Jump to ContentJump to Main Navigation
Dunbar the Makar$
Users without a subscription are not able to see the full content.

Priscilla Bawcutt

Print publication date: 1992

Print ISBN-13: 9780198129639

Published to Oxford Scholarship Online: October 2011

DOI: 10.1093/acprof:oso/9780198129639.001.0001

Show Summary Details
Page of

PRINTED FROM OXFORD SCHOLARSHIP ONLINE (www.oxfordscholarship.com). (c) Copyright Oxford University Press, 2019. All Rights Reserved. An individual user may print out a PDF of a single chapter of a monograph in OSO for personal use. date: 11 December 2019

Court Poems: Praise and Petition

Court Poems: Praise and Petition

Chapter:
(p.78) 3 Court Poems: Praise and Petition
Source:
Dunbar the Makar
Author(s):

Priscilla Bawcutt

Publisher:
Oxford University Press
DOI:10.1093/acprof:oso/9780198129639.003.0003

This chapter discusses the rule of James V and the role of Dunbar during his reign as a court poet, wherein he was tasked to write complimentary verses of places, people with high ranks, occasion and monumental events and historical accounts. In his court poems and begging-poems, he tends to lean towards a communal voice, sometimes inclined towards public rituals. His poems, although displaying an appropriately elevated style, lack individuality and abound in rhetorical commonplaces and such figures as apostrophe, repetitio and hyperbole. The discussion also focuses on the failure of Dunbar to establish himself as a respected poet, owing to the poetic genre in which his poems were generally created. His begging-poems are often seen by scholars and poets alike as unattractive, not a literary tradition and not moralising.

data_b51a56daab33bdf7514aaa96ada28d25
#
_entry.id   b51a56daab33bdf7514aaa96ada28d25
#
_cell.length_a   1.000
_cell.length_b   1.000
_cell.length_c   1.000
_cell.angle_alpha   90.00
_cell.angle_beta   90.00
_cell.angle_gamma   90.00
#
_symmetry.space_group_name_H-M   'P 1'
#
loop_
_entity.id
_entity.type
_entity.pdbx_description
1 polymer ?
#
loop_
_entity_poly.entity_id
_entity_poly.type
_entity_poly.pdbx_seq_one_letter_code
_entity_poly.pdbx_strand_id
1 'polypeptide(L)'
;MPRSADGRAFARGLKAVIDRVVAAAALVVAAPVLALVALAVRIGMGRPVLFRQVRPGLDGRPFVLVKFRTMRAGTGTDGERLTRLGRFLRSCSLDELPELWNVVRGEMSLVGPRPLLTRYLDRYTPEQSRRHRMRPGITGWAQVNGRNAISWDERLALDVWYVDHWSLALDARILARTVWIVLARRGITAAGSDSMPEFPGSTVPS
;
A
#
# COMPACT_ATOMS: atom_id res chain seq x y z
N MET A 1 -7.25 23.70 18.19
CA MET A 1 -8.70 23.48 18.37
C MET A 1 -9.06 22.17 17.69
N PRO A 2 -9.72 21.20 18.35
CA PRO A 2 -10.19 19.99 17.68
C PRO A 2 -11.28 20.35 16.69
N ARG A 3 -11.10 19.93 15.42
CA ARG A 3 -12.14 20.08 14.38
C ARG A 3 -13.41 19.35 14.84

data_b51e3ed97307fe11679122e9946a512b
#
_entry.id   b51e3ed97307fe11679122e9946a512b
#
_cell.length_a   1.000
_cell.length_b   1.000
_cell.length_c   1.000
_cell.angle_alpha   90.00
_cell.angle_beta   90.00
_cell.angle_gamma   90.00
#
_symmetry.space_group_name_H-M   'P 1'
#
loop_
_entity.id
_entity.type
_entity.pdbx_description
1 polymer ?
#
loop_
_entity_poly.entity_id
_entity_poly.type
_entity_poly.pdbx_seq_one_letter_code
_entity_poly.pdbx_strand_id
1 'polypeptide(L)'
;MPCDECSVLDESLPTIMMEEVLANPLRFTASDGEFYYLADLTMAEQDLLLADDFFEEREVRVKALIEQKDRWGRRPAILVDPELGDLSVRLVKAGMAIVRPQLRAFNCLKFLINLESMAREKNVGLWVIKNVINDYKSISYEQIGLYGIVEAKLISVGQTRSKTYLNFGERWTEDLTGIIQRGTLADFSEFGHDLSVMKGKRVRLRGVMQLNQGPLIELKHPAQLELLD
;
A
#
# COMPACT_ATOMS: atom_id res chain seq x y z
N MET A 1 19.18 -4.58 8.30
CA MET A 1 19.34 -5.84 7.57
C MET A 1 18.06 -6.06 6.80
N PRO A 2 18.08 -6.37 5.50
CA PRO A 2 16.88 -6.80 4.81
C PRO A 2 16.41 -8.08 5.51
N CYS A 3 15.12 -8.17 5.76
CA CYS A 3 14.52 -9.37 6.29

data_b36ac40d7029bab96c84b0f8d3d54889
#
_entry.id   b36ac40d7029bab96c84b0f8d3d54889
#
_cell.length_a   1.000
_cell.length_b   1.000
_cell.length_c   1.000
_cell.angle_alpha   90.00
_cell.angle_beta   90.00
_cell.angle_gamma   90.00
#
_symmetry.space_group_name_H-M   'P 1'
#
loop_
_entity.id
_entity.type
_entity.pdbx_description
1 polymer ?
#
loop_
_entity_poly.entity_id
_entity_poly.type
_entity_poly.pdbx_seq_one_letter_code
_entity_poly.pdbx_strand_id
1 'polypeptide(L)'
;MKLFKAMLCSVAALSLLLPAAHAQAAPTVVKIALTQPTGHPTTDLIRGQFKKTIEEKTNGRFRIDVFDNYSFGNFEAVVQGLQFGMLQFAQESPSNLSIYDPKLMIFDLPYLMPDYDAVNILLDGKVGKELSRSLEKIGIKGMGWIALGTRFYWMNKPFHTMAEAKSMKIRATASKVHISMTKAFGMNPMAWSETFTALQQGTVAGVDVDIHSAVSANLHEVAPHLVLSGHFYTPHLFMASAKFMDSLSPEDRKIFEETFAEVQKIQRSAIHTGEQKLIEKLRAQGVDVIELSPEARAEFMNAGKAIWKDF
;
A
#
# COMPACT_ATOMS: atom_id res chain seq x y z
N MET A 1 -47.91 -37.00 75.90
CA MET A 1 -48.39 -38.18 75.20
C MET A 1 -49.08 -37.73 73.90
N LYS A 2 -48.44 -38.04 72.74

Keywords:   Dunbar, court poet, court poems, begging-poems, poet, poetic genre

Oxford Scholarship Online requires a subscription or purchase to access the full text of books within the service. Public users can however freely search the site and view the abstracts and keywords for each book and chapter.

Please, subscribe or login to access full text content.

If you think you should have access to this title, please contact your librarian.

To troubleshoot, please check our FAQs , and if you can't find the answer there, please contact us .